233693 Workplace Health and Safety Organizing in the Informal Economy: Government/Grassroots Collaborations Targeting Hard-To-Reach Workers

Monday, November 8, 2010 : 2:50 PM - 3:10 PM

Tony Robinson, PhD , Department of Political Science, University of Colorado Denver, Denver, CO
Low wage day labor (mostly immigrant men) and domestic work (mostly immigrant women) are rapidly growing sectors of the informal economy. Though workers in these physically challenging occupations face substantial workplace health and safety challenges, they are hard-to-reach in terms of collective organizing campaigns and effective health and safety education and advocacy. Barriers preventing day labors and domestic workers from receiving adequate health and safety protections include: the informal nature of their work, their work precariousness (in that these workers usually work without a contract, are easy to fire, and have a limited understanding of their workplace rights), the race, ethnicity and gender of the workers, and the workers' inadequate understanding of worker rights and employer responsibilities. Workforce organizing campaigns can address each of these obstacles, and government policy can play an important role in fostering effective organizing and outreach among these hard-to-reach populations. Recently, the Occupational Health and Safety Administration has targeted its Susan Harwood Health and Safety Training Grants at catalyzing workplace organizing and health and safety education among hard to reach populations like immigrant day laborers. This paper will report on the kind of immigrant worker organizing and education activities funded by this grant program in recent years, with a special focus on the activities of a Denver worker center known as El Centro Humanitario. Their health and safety campaigns among hard-to-reach workers includes peer-to-peer training networks, street-corner outreach and organizing, and digital storytelling allowing workers to report on their workplace safety issues in short films.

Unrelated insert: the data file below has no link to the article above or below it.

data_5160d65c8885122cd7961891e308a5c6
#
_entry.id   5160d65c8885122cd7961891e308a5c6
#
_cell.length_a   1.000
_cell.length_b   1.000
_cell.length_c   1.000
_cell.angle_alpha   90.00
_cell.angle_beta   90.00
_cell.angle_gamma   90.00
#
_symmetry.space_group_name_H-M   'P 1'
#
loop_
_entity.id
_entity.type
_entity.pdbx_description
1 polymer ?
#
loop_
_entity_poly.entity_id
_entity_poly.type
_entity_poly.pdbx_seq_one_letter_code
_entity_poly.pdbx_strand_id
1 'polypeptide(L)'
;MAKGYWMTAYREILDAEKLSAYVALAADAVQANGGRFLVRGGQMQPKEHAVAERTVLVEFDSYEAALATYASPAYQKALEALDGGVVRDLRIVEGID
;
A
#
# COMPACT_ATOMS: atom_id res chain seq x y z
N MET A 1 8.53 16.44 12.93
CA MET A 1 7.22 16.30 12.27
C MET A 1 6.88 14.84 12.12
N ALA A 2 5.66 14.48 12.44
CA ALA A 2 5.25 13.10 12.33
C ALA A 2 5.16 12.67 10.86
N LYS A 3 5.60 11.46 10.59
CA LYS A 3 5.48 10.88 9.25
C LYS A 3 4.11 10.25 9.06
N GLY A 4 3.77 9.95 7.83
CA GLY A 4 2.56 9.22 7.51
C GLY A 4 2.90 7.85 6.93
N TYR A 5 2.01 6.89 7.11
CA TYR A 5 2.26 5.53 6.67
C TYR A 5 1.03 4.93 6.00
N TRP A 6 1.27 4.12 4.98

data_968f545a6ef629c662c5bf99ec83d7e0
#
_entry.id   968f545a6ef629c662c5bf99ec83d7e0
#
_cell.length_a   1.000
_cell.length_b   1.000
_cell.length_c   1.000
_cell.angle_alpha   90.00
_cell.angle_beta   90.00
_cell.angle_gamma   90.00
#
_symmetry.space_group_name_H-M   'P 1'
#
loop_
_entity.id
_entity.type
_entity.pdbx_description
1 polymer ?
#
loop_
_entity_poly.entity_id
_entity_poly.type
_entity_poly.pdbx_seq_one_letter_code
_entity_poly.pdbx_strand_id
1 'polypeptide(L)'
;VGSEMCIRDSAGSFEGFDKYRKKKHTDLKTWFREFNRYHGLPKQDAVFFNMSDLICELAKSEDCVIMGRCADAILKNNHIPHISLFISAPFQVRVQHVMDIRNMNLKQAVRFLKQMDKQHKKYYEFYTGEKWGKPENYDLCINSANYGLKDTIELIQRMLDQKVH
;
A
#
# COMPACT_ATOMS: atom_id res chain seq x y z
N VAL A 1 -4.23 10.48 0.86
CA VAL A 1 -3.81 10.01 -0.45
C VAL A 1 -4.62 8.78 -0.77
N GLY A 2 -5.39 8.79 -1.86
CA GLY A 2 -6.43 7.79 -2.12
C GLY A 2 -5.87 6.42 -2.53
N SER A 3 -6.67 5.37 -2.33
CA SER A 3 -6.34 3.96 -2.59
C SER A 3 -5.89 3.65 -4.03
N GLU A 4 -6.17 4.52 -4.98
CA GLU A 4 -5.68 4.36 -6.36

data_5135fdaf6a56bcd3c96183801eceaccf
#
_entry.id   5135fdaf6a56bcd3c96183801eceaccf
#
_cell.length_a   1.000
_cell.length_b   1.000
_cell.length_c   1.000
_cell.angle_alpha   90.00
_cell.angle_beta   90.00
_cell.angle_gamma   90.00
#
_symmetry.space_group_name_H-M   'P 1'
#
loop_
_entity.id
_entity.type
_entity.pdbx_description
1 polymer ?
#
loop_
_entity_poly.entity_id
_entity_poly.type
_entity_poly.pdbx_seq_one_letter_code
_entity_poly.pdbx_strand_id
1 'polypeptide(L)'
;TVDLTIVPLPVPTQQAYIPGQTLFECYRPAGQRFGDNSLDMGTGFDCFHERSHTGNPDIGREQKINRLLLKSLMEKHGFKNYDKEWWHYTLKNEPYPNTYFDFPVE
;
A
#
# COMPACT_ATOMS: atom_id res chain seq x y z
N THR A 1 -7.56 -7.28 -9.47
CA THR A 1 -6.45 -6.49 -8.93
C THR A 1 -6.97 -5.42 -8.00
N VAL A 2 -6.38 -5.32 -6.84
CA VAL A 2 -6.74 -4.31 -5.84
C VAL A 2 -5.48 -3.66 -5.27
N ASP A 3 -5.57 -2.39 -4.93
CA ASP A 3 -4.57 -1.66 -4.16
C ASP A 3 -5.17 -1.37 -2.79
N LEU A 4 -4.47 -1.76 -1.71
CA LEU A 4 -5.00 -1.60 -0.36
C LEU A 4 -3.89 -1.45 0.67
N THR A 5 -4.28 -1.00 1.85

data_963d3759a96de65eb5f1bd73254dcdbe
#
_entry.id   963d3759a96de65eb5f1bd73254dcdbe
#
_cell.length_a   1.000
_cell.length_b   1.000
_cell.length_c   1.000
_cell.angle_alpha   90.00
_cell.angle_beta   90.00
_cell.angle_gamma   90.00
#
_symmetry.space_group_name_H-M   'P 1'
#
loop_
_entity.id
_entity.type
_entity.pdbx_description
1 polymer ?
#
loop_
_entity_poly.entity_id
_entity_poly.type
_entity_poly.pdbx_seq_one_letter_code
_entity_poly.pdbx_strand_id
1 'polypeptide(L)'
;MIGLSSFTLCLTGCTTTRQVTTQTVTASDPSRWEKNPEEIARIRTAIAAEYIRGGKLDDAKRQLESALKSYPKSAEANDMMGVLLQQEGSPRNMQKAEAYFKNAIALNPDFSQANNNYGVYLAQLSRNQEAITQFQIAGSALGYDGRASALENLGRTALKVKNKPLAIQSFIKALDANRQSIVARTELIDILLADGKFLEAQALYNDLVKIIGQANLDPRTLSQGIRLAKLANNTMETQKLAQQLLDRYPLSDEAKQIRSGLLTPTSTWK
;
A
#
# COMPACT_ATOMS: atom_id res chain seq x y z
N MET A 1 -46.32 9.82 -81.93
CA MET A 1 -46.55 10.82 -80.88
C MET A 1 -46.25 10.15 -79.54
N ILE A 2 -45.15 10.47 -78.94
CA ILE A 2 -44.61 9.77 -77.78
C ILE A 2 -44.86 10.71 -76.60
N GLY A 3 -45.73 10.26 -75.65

Learning Areas:
Advocacy for health and health education
Diversity and culture
Occupational health and safety
Planning of health education strategies, interventions, and programs
Public health or related education

Learning Objectives:
1. To identify the unique workplace health and safety challenges facing day laborers and domestic workers 2. To describe the ways in which government policy can be crafted to reach those hard-to-reach workers with effective health and safety training activities 3. To formulate and design effective organizing, outreach and education campaigns targeting hard-to-reach day laborers and domestic workers

Keywords: Labor, Community Building

Presenting author's disclosure statement:

Qualified on the content I am responsible for because: I am qualified to present because I am a professor specializing in workplace challenges facing lower income workers, and on community development and community organizing. I am also a founding board member of a community non-profit with a mission to organize and advocate for hard-to-reach low-income immigrant workers.
Any relevant financial relationships? No

I agree to comply with the American Public Health Association Conflict of Interest and Commercial Support Guidelines, and to disclose to the participants any off-label or experimental uses of a commercial product or service discussed in my presentation.